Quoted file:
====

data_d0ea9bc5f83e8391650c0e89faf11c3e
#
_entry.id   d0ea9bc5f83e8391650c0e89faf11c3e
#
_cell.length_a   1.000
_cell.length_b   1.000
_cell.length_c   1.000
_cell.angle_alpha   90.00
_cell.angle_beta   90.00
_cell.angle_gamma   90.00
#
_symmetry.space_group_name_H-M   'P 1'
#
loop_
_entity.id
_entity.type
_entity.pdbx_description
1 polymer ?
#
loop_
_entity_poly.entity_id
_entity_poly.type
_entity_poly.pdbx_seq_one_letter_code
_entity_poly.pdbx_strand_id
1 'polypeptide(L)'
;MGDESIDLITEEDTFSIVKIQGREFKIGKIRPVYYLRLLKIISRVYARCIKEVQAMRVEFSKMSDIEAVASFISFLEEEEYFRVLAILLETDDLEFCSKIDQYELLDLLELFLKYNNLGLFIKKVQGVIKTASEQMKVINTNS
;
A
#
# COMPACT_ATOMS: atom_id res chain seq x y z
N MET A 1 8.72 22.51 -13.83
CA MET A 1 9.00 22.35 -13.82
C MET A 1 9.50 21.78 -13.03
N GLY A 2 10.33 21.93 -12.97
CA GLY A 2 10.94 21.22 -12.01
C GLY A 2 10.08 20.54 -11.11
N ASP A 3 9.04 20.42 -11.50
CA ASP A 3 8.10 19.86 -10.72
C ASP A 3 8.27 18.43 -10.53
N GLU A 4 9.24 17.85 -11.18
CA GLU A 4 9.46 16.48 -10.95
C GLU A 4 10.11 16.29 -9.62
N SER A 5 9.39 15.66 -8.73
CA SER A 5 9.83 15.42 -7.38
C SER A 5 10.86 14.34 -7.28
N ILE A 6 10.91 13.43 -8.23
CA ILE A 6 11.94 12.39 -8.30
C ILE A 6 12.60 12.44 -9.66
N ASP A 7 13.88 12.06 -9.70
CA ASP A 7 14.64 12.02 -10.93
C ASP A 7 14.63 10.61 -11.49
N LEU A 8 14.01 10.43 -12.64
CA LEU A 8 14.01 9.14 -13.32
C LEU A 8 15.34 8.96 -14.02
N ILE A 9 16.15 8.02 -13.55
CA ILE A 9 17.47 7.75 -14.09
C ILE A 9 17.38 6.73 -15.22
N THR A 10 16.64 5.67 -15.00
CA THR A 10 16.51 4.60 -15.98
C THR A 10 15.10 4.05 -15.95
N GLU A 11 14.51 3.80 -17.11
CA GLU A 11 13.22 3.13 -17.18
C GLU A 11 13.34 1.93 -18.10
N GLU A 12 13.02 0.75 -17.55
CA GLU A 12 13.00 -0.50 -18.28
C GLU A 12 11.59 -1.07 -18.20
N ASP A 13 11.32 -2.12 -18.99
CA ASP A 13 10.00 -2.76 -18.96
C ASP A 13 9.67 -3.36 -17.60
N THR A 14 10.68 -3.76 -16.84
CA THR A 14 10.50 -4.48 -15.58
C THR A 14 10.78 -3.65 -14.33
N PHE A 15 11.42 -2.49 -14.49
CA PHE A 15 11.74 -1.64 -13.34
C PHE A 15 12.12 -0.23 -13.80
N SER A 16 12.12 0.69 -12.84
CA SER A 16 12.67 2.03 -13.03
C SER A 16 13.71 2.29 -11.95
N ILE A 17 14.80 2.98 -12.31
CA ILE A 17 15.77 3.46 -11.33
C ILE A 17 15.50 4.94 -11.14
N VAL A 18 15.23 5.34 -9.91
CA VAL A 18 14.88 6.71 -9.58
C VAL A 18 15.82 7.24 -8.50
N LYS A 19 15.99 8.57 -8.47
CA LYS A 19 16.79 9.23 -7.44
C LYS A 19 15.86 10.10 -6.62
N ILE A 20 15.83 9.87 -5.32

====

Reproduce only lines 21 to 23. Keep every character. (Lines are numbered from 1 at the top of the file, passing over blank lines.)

_entity_poly.entity_id
_entity_poly.type
_entity_poly.pdbx_seq_one_letter_code